A social identity approach to COVID‐19 transmission in hospital settings

Niklas Hlubek, Anne Templeton, Kirsty Wiseman‐gregg

Research output: Contribution to journalArticlepeer-review

Abstract / Description of output

The COVID-19 pandemic poses a substantial risk of disease spread among healthcare workers (HCWs), making it important to understand what impacts perceived risk of COVID-19 spread in hospital settings and what causes HCWs to mitigate COVID-19 spread by following COVID-19 safety measures. One determinant of risk perception and safe behaviors is the influence of seeing others as group members. The current study aims to (a) evaluate how social identification as an HCW and trust in co-workers may influence perceived risk of COVID-19 spread and (b) explore how communication transparency, trust in leaders, and identity leadership are associated with self-reported adherence to COVID-19 safety guidance. Using a correlational design, HCWs of a Scottish hospital were invited to participate in an online questionnaire measuring their perceptions of risk of COVID-19 transmission, measures of social identification as an HCW, perception of leaders as members of the team, trust in co-workers to follow the COVID-19 guidelines and perception of leaders to manage COVID-19 prevention effectively. Results showed that increased trust in co-workers was associated with reduced risk perception of COVID-19 transmission. Perceptions of transparent communication about COVID-19 were found to be associated with increased adherence to COVID-19 safety guidelines. Findings show the importance of the association between social identity processes and reduced risk perception and highlight the relationship between transparent communication strategies and self-reported adherence to COVID-19 guidelines, identity leadership, and trust in leaders to manage COVID-19 appropriately.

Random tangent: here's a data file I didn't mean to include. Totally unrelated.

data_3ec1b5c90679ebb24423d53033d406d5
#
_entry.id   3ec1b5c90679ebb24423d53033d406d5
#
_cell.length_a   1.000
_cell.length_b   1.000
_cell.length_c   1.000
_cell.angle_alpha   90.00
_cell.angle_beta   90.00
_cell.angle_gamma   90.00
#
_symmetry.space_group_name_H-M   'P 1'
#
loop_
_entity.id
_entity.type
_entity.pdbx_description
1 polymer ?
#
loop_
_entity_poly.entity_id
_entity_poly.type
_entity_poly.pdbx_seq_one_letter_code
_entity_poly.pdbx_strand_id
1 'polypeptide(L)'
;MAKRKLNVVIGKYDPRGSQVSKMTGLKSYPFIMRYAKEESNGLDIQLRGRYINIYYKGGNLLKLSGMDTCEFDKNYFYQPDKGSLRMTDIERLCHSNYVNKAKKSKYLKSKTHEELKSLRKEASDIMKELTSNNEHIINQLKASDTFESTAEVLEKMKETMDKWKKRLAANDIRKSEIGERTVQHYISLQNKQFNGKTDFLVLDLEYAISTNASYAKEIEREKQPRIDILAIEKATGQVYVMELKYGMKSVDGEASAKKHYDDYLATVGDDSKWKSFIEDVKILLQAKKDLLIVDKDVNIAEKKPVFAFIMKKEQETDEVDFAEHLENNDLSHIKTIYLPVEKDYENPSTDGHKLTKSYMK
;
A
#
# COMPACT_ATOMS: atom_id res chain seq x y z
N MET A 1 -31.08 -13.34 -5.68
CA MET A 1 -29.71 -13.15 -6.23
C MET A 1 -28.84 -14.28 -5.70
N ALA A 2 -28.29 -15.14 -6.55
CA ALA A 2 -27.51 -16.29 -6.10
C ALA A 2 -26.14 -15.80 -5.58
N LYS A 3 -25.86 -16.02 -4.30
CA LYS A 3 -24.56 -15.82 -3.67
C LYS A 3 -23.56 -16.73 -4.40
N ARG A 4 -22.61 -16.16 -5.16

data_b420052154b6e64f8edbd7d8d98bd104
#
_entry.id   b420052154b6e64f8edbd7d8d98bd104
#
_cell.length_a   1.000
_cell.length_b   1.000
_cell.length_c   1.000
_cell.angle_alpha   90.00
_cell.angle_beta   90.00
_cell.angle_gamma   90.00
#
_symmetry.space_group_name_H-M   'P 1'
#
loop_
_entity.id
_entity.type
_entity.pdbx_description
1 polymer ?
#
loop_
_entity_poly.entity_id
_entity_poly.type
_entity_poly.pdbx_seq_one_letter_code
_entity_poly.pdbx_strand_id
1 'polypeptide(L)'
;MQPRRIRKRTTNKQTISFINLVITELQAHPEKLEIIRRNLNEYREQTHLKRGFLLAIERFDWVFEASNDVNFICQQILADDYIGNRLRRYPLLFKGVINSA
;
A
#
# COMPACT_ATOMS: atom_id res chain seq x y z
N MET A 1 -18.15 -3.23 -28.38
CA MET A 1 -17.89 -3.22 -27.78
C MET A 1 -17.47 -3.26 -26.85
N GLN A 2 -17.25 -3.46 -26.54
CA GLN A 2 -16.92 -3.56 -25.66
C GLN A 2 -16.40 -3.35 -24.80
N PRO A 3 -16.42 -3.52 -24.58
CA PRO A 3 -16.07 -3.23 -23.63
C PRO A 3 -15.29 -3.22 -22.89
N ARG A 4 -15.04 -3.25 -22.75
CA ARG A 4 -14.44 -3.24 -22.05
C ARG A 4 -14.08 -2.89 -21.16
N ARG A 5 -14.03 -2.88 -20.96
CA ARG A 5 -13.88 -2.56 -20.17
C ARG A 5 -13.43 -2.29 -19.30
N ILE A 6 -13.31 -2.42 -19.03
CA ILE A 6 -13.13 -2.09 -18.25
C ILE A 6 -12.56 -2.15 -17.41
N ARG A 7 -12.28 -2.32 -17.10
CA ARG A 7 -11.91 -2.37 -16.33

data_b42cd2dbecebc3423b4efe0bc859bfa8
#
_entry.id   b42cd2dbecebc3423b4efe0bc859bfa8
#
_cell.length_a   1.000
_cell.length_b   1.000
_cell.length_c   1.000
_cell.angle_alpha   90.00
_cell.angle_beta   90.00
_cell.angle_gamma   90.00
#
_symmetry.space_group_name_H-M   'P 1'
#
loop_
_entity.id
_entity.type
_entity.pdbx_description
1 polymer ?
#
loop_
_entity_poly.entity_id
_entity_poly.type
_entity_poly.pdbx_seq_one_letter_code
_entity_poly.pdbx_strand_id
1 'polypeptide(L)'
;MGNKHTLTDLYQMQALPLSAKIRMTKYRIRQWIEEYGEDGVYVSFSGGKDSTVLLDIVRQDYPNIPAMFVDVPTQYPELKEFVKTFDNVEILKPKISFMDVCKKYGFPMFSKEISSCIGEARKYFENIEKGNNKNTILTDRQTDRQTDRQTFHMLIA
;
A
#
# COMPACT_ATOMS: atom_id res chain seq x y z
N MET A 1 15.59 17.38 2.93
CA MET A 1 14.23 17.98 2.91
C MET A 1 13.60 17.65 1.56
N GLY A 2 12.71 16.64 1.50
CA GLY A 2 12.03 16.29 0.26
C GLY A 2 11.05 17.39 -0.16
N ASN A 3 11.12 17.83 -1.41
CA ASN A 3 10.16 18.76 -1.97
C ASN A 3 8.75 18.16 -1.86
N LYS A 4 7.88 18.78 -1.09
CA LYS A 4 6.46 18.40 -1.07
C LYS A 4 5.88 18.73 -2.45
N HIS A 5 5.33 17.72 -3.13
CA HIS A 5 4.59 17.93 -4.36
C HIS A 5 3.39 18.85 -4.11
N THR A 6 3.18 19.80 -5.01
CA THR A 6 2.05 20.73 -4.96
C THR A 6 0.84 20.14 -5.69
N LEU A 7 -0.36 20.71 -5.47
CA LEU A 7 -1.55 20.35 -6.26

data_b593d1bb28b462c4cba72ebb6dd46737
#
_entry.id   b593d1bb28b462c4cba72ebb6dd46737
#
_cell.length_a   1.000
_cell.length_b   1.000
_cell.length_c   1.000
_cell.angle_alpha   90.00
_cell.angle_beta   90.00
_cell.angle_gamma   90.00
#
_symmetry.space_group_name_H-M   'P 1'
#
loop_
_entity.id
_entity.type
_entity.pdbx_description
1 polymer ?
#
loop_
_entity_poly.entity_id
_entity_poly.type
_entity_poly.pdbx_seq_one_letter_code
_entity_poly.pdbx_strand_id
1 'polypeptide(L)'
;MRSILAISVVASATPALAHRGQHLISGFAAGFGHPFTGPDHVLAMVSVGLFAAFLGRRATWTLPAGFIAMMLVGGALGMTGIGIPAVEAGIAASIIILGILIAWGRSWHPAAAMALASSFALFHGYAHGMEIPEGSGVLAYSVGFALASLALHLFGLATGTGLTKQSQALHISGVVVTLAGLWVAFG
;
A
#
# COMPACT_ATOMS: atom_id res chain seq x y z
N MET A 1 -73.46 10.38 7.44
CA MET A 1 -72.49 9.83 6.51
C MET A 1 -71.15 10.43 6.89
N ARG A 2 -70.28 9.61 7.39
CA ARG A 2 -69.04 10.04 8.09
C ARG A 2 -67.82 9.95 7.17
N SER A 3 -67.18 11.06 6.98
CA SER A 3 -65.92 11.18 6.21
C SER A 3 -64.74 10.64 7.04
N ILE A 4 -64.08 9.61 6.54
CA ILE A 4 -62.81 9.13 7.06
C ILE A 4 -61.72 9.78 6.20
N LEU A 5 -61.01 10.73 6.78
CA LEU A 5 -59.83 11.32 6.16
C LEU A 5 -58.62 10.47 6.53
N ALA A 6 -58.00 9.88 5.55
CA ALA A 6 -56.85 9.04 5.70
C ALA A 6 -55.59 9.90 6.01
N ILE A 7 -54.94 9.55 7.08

Original languageEnglish
JournalJournal of Applied Social Psychology
Early online date29 Nov 2022
Publication statusE-pub ahead of print - 29 Nov 2022


Dive into the research topics of 'A social identity approach to COVID‐19 transmission in hospital settings'. Together they form a unique fingerprint.

Cite this